The present invention uses the same status bits V0, M0, V1 and M1 (valid/modify status bits 410-413 in FIG. 4) not only to implement the MEI protocol, but also to identify whether the corresponding cache memory information is related to the system memory or alternative memory. "Related to" in this case means that the information in the cache memory either was read from that particular memory or will be written to that particular memory when the memory is updated to be consistent with the cache memory. The present invention does this by interpreting or decoding the values of all of the valid/modify status bits together to identify the status of the corresponding information in cache memory. In the present invention, the values of individual valid/modify status bits do not necessarily have meaning by themselves. Thus, the present invention redefines the valid/modify status bits to provide more status information without increasing the size of the cache or reducing the effective cacheable memory.
One embodiment of the present invention makes use of the fact that only nine of sixteen possible states (from all combinations of the four valid/modify status bits) are used to indicate the status of the corresponding cache memory sectors when caching only system memory information. The present invention uses six of the seven remaining states to indicate the status of corresponding cache memory sectors which hold SMRAM information. One embodiment of the present invention is able to represent the various states of alternative memory information using only six states by assuming that if one sector of alternative memory information in cache memory has been modified (also referred to as being "dirty") then the other sector on the same cache memory line is considered to be modified also. Therefore, if both sectors of a given cache memory line contain valid SMRAM information (indicated by "M" or "E" state) and one of the sectors has been modified ("M" state) then both sectors are considered to have been modified. In other words, the present invention does not use an "EM" or an "ME" state (representing that status of sectors 0 and 1 respectively) in reference to a cache memory line of SMRAM information. Both of these states are represented by the "MM" state (sectors 0 and 1 are both in the M state).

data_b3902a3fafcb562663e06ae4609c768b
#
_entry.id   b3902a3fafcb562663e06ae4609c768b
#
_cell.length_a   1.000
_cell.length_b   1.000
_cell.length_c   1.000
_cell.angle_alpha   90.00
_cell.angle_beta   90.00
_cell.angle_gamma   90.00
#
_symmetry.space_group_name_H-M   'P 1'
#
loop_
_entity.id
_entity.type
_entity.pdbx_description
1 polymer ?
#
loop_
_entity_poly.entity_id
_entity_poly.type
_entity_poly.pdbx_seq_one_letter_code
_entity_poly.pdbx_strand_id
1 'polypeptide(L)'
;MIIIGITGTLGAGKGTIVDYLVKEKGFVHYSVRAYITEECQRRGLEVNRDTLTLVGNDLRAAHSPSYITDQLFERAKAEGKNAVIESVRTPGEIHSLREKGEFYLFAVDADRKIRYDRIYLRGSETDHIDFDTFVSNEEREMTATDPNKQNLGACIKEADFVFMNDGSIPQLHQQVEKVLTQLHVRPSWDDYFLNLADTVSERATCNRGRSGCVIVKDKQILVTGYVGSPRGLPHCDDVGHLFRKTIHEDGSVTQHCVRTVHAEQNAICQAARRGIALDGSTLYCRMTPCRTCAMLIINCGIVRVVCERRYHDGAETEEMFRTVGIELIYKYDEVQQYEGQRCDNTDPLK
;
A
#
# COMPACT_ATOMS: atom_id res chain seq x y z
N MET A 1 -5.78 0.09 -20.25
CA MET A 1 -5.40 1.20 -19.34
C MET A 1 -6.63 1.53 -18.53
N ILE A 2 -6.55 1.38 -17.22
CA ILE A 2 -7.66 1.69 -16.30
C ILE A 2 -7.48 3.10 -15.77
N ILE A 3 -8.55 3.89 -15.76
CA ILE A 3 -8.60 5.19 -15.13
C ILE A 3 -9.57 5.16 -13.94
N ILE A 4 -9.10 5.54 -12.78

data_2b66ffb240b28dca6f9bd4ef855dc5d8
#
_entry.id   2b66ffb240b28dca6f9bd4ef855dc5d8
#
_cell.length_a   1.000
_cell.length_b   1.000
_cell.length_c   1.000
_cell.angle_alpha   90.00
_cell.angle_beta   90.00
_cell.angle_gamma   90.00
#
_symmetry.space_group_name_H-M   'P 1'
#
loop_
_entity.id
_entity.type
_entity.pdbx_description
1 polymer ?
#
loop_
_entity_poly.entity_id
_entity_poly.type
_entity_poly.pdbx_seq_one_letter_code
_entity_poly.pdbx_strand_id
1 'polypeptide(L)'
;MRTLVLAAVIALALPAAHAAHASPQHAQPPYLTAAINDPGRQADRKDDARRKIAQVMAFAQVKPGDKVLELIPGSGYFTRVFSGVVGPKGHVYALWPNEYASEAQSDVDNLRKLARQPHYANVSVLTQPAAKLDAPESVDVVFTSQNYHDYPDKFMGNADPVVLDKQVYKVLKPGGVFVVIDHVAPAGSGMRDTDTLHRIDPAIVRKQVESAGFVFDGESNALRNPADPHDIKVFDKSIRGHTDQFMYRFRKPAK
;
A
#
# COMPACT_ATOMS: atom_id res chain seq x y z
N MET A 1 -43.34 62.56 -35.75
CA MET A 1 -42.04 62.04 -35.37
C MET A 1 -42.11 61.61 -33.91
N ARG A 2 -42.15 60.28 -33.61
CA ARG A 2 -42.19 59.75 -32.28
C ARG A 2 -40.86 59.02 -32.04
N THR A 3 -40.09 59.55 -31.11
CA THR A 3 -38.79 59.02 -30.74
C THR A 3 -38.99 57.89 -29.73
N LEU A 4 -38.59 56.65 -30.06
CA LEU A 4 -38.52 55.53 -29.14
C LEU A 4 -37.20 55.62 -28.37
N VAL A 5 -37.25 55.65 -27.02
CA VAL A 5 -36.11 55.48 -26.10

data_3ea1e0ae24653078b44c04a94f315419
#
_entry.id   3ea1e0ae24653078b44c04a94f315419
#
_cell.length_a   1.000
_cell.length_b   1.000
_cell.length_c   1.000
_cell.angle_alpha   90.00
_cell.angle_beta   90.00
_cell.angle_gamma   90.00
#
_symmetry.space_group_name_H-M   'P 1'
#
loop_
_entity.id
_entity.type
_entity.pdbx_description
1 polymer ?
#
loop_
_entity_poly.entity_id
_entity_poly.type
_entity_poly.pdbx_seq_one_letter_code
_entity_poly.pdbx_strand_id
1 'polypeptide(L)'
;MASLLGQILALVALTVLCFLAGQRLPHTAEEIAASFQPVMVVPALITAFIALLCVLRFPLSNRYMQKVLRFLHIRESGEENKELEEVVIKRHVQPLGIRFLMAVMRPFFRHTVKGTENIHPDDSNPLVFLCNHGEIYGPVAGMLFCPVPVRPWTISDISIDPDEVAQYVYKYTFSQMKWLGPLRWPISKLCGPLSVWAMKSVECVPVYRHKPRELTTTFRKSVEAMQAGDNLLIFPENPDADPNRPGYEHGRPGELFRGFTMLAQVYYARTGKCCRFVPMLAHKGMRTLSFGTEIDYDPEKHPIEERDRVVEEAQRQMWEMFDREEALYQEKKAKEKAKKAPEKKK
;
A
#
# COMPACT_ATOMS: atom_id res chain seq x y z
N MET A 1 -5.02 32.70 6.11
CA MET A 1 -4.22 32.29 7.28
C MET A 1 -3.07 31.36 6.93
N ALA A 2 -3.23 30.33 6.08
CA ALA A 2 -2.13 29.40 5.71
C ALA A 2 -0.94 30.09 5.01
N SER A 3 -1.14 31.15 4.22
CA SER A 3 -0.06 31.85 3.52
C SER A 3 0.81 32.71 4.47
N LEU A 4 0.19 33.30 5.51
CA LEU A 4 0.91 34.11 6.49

FIG. 6 illustrates a state table of one embodiment of the present invention. The first four columns labeled "V0 ", "M0 ", "V1 " and "M1 " identify the various combinations of the valid/modify status bits 410-413. As described above, the valid/modify status bits are the V0, M0, V1 and M1 status bits which comprise the status field 404 (FIG. 4) of the cache tag 320 in the cache tag RAM 206 (FIG. 3). The fifth column of the table in FIG. 6 labeled "Memory" shows the memory indicated by the corresponding state of the valid/modify status bits. The sixth and seventh columns labeled "Sector 0" and "Sector 1" respectively show which state of the MEI protocol is indicated by the corresponding valid/modify status bits.